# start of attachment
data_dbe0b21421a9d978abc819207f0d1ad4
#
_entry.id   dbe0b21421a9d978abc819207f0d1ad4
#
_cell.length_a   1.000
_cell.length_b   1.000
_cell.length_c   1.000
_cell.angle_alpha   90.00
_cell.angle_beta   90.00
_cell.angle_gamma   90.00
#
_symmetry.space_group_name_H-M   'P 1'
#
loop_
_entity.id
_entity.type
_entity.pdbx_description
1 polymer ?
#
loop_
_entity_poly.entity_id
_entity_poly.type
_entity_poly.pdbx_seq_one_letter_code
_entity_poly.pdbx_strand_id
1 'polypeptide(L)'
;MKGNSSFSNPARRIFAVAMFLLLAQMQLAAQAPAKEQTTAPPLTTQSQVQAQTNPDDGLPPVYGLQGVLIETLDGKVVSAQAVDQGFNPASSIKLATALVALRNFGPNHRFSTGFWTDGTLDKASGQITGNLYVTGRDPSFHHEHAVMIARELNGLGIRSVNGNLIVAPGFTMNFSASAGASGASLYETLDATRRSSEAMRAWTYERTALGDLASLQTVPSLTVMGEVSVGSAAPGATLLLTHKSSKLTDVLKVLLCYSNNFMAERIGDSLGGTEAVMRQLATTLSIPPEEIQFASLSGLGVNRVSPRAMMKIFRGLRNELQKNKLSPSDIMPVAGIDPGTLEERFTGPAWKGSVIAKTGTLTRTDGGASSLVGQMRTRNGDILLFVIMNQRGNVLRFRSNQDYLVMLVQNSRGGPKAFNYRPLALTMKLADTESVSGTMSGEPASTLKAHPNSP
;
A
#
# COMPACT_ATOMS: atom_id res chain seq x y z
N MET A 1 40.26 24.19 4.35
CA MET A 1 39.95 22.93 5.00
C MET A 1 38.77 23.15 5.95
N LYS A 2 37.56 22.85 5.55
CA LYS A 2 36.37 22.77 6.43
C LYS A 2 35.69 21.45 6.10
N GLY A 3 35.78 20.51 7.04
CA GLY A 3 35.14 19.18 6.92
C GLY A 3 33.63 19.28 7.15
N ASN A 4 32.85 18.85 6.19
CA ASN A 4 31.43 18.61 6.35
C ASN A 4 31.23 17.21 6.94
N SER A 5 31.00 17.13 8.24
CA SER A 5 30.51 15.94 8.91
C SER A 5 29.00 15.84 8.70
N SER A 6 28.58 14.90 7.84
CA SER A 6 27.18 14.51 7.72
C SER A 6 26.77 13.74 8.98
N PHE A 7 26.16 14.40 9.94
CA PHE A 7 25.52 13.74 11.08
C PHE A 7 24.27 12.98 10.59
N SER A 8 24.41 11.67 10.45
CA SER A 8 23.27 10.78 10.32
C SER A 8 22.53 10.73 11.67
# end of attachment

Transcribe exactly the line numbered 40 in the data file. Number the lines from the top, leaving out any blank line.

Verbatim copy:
N ASN A 4 32.85 18.85 6.19